Immigration law is federal and applies equally to all states. Most immigration filings are done by mail or e-filing. This allows us to successfully represent clients wherever they live or do business. Thus, we can represent you even if you live in a different state or abroad.
Naturalization is the manner in which a person not born in the United States voluntarily becomes a U.S. citizen. The most common path to U.S. citizenship, which allows a green card holder (permanent resident) of at least 5 years to apply for naturalization. Other paths include:
Before you apply for naturalization, you must meet a few requirements. Depending on your situation, there are different requirements that may apply to you. General requirements for naturalization are below.
•Be at least 18 years old at the time of filing Form N-400, Application for Naturalization.
•Be a permanent resident (have a “green card”) for at least 5 years.
•Have lived within the state or USCIS district with jurisdiction over your place of residence for at least 3 months prior to the date of filing Form N-400.
•Have continuous residence in the United States as a lawful permanent resident for at least 5 years immediately preceding the date of filing Form N-400.
•Be physically present in the United States for at least 30 months out of the 5 years immediately preceding the date of filing Form N-400.
•Be able to read, write, and speak basic English.
•Have a basic understanding of U.S. history and government (civics).
•Be a person of good moral character.
•Demonstrate an attachment to the principles and ideals of the U.S. Constitution.
Family of U.S. Citizens may petition for certain family members to receive either a green card, a fiancee visa or a K-3/K-4 Visa based on family relationship.
Immediate Relatives are eligible for immediate processing of their visas and exempt from annual visa quotas. The term “immediate relative(s)” is used to define certain immigrant relatives of U.S. citizens. Immediate relatives include: Spouses of U.S. citizens; Children (unmarried and under 21) of U.S. citizens; Parents of U.S. citizens (The petitioning citizen must be 21 or older.)
For immediate relatives of U.S. citizens, visas are always available, which means that your family member does not need to wait in line for a visa. Immediate relatives who are in the United States can file Form I-485, Application to Register Permanent Residence or Adjust Status at the same time as Form I-130.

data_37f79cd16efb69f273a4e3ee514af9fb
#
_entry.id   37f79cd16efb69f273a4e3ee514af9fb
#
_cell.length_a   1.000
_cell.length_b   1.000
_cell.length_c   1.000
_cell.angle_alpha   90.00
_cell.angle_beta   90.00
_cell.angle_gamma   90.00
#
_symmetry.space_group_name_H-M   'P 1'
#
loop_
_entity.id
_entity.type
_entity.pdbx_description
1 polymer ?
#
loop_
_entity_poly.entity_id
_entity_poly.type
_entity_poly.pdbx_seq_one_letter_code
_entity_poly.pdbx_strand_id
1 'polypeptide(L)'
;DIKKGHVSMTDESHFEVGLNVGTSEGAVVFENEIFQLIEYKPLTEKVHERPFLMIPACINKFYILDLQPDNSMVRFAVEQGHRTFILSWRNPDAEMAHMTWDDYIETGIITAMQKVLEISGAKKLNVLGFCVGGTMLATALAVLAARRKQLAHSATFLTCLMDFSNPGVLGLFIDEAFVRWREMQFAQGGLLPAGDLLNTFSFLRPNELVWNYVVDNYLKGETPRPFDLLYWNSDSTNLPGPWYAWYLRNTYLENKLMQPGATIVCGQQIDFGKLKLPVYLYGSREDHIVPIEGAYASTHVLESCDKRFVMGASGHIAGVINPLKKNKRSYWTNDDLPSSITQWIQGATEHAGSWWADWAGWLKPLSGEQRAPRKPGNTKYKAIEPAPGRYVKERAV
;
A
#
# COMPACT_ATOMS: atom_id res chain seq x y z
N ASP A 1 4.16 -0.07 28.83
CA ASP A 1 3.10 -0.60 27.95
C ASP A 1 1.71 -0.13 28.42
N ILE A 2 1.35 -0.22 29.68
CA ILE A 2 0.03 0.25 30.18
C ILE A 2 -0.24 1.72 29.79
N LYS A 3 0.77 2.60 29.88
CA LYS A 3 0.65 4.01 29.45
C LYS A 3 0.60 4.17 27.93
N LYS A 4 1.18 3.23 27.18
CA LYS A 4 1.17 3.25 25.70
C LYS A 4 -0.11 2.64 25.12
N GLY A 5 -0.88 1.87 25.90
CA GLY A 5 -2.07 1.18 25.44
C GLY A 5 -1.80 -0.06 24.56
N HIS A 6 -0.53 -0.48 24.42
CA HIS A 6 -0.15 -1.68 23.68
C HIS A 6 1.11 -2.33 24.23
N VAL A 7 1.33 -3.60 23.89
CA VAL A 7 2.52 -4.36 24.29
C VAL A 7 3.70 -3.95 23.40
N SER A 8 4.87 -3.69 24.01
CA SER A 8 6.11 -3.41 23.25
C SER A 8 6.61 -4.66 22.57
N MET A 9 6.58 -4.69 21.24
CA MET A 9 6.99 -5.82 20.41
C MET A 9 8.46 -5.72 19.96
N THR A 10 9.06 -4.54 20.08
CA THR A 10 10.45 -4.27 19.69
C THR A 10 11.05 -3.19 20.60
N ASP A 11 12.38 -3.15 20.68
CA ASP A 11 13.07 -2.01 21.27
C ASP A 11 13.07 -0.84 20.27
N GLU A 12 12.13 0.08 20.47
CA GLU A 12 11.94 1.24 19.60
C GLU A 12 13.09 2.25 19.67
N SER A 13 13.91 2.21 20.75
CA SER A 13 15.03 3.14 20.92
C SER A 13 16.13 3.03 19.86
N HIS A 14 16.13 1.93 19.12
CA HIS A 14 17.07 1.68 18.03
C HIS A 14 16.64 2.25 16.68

Preference Categories apply to family members who are not immediate relatives. The visas alloted for these categories are subject to annual numerical limits (quotas). A visa becomes available to a preference category based on the priority date (the date the Form I-130 was filed). Preference categories are grouped as follows:
If your relative is already in the United States, he or she may apply to adjust status to become a green card holder (permanent resident) after a visa number becomes available using Form I-485.
If your relative is outside the United States, your petition will be sent to the National Visa Center (NVC). The NVC will forward your petition to the appropriate U.S. consulate when a visa becomes available and your relative will be notified about how to proceed. This process is referred to as “Consular Processing.”
Your family member’s preference category will determine how long he or she will have to wait for an immigrant visa number.
Many people become permanent residents through a job or offer of employment. Some categories require a certification from the U.S. Department of Labor to show that there are not enough U.S. workers who are able, willing, qualified, and available in the geographic area where the immigrant is to be employed and that no American workers are displaced by foreign workers. In other cases, highly skilled workers, those with extraordinary ability in certain professions, and investors/entrepreneurs are given priority to immigrate through several immigrant categories. In all cases, the process involves several steps.